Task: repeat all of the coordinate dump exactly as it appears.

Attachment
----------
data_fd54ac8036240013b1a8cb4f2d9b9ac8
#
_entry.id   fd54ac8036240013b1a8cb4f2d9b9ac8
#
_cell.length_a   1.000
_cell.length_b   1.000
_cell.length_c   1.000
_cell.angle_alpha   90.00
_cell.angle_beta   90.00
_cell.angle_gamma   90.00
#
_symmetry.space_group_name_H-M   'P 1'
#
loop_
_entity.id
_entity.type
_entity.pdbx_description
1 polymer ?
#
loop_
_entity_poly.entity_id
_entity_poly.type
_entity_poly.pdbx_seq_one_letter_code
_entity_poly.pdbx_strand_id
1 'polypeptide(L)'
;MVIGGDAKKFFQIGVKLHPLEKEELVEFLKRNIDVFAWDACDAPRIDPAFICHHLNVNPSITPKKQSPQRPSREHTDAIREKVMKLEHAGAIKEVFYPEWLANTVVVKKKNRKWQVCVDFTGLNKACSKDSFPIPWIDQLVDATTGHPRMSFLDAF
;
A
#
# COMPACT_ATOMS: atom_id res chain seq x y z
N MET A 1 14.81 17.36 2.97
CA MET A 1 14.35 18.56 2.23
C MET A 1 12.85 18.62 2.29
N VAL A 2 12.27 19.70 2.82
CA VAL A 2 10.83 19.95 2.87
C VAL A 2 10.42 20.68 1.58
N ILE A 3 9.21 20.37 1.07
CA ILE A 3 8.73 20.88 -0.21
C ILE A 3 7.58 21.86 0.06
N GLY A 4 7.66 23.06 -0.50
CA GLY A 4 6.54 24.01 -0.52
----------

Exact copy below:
data_fd54ac8036240013b1a8cb4f2d9b9ac8
#
_entry.id   fd54ac8036240013b1a8cb4f2d9b9ac8
#
_cell.length_a   1.000
_cell.length_b   1.000
_cell.length_c   1.000
_cell.angle_alpha   90.00
_cell.angle_beta   90.00
_cell.angle_gamma   90.00
#
_symmetry.space_group_name_H-M   'P 1'
#
loop_
_entity.id
_entity.type
_entity.pdbx_description
1 polymer ?
#
loop_
_entity_poly.entity_id
_entity_poly.type
_entity_poly.pdbx_seq_one_letter_code
_entity_poly.pdbx_strand_id
1 'polypeptide(L)'
;MVIGGDAKKFFQIGVKLHPLEKEELVEFLKRNIDVFAWDACDAPRIDPAFICHHLNVNPSITPKKQSPQRPSREHTDAIREKVMKLEHAGAIKEVFYPEWLANTVVVKKKNRKWQVCVDFTGLNKACSKDSFPIPWIDQLVDATTGHPRMSFLDAF
;
A
#
# COMPACT_ATOMS: atom_id res chain seq x y z
N MET A 1 14.81 17.36 2.97
CA MET A 1 14.35 18.56 2.23
C MET A 1 12.85 18.62 2.29
N VAL A 2 12.27 19.70 2.82
CA VAL A 2 10.83 19.95 2.87
C VAL A 2 10.42 20.68 1.58
N ILE A 3 9.21 20.37 1.07
CA ILE A 3 8.73 20.88 -0.21
C ILE A 3 7.58 21.86 0.06
N GLY A 4 7.66 23.06 -0.50
CA GLY A 4 6.54 24.01 -0.52